Despite being the world’s largest software company, Microsoft has somewhat of a bad reputation when it comes to software for the Mac. Ask anyone who has ever to endure using Microsoft Entourage for any length of time and they’ll likely tell you its the only software package in existence that violates almost every human rights act there is.
Microsoft has had a remote connection app for Mac users to remotely access Windows workstations for some time, though it was so old and infrequently updated that system requirements even stated it was not for use with Mac OS X Lion or later.
Thankfully, Microsoft have been taking the Mac and iOS platforms a little more seriously and their latest remote access tool, Microsoft Remote Desktop, is not only a complete reworking of its ageing predecessor, it’s actually really good.
Browsing through back issues of PopSci in the early 2000’s in a musty garage, I spotted the first cellphone I really wanted to own: a Nokia 3600. With its crazy circular keypad and a rudimentary smartphone OS, it for whatever reason captured my imagination like no tech gadget had yet. I never managed to get one, instead relying on the seemingly indestructible Nokia dumbphones that made their way through our family before getting my first quasi-smartphone: an HTC Windows Phone with a BlackBerry-style keyboard.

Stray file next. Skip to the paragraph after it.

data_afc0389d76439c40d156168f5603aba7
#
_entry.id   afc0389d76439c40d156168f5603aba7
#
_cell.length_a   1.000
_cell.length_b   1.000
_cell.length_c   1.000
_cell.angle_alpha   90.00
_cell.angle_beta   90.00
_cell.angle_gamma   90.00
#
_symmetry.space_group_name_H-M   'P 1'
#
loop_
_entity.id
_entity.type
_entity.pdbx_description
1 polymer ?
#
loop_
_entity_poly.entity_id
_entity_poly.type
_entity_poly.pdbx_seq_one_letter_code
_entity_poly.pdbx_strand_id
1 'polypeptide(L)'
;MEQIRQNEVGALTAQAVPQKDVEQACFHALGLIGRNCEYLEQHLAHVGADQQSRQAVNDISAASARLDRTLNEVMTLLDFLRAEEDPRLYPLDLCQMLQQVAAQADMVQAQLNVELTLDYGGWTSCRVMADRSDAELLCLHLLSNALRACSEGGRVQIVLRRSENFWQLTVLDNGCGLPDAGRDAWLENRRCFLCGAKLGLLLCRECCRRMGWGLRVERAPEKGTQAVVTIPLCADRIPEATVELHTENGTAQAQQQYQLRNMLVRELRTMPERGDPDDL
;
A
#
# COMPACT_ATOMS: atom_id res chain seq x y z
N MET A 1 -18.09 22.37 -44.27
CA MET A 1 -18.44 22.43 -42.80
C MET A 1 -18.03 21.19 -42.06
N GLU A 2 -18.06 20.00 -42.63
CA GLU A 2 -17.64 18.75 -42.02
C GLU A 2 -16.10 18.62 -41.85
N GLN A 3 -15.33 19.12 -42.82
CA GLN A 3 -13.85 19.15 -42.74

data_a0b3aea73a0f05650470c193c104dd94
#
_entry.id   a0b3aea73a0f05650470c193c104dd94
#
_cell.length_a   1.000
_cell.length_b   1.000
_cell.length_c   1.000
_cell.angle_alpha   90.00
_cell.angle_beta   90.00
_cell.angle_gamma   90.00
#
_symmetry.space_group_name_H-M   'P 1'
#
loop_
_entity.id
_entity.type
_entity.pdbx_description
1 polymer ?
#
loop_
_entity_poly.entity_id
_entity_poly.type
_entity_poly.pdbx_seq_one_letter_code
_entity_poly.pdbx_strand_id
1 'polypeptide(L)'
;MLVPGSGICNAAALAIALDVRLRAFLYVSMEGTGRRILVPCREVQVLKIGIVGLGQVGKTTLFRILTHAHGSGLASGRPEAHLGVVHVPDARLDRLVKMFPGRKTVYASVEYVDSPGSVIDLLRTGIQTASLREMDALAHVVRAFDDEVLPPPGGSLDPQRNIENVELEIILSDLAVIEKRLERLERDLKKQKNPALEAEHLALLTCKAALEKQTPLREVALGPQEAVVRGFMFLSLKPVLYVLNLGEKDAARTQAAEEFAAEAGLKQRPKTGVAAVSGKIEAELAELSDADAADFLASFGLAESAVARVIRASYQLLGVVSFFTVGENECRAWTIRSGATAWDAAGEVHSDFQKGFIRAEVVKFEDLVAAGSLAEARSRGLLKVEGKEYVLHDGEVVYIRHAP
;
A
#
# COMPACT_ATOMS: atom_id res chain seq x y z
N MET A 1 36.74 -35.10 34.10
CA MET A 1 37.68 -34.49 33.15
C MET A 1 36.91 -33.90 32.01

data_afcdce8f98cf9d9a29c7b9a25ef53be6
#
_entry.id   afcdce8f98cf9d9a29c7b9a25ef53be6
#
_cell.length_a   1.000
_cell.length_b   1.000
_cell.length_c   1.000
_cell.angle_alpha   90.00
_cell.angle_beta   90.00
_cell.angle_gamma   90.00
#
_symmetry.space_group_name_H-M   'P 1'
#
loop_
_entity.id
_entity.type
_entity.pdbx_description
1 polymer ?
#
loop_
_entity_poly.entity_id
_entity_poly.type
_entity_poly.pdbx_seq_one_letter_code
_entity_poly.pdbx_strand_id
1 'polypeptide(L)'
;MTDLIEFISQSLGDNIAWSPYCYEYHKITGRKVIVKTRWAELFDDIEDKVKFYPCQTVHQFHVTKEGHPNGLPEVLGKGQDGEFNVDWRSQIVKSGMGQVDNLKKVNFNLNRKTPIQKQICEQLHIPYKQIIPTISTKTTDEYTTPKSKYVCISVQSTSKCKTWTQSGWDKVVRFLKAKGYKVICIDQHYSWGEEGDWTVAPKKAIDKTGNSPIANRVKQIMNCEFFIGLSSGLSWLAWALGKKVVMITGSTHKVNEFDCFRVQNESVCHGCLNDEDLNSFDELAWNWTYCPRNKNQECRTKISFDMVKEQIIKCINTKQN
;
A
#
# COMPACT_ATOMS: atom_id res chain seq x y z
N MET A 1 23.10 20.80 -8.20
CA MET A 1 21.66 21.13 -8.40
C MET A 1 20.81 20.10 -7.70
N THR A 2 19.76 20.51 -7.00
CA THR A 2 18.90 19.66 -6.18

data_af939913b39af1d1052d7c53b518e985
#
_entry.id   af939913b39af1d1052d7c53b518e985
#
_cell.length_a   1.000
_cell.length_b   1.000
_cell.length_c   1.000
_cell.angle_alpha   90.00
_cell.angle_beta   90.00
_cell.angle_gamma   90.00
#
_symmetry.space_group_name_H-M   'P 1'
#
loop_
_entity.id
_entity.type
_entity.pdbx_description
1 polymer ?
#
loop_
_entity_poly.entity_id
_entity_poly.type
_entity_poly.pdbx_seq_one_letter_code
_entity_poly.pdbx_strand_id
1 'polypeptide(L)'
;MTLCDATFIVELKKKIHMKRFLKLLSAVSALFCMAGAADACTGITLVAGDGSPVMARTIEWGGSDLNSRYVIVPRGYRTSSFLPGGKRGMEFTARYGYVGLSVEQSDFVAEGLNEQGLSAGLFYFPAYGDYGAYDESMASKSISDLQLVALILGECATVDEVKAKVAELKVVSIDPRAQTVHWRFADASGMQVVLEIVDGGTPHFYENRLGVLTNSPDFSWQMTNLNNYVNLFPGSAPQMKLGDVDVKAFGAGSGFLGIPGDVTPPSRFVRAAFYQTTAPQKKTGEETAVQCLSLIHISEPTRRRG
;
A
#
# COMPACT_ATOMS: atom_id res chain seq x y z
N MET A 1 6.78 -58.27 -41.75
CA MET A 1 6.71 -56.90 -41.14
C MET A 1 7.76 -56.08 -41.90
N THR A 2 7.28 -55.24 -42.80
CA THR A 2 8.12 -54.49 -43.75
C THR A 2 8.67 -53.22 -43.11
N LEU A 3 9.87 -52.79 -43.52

Once Apple launched the iPhone, it was only a matter of time before I got one — opting first for a cheaper iPod Touch to compliment my rapidly aging Windows Phone, and finally buying my own off-contract iPhone. There was never any question in my mind about which phone to get; I’d never even consider anything other than an iPhone since the App Store opened.
Only one other line of phones has caught my attention in recent years: Nokia’s Lumia phones. I’d stop by Nokia stores in the mall to try them out and see how they felt and worked, and jumped on the opportunity a couple months to get press loaner Lumia 520 to review.
But then, I never had the heart to write the review.
If you were a SkyDrive user before April of last year, you probably got that free 25 GB storage bump, or if you’re an Office 365 user, you may have a chunk of storage sitting around. Even with a new SkyDrive account today, you’ll get 7 GB of free storage. Pony up $10, and you’ve got yourself an additional 20 GB for the year.
In fact, with a whopping 100 GB only running you $50 per year, SkyDrive is probably one of the least expensive cloud storage and file synchronization services out there. What do you get for your money, though? We’ll take a look at the SkyDrive app for Mac and see how well it compares to the competition. (more…)
With the release of Windows 8, Microsoft has been far from subtle in its vision for the future of operating systems. Opting to radically change the default desktop to the same style as Windows Phone and the Xbox 360, Microsoft have changed up some of the fundamental aspects of Windows, as well as adopting new features like an App Store.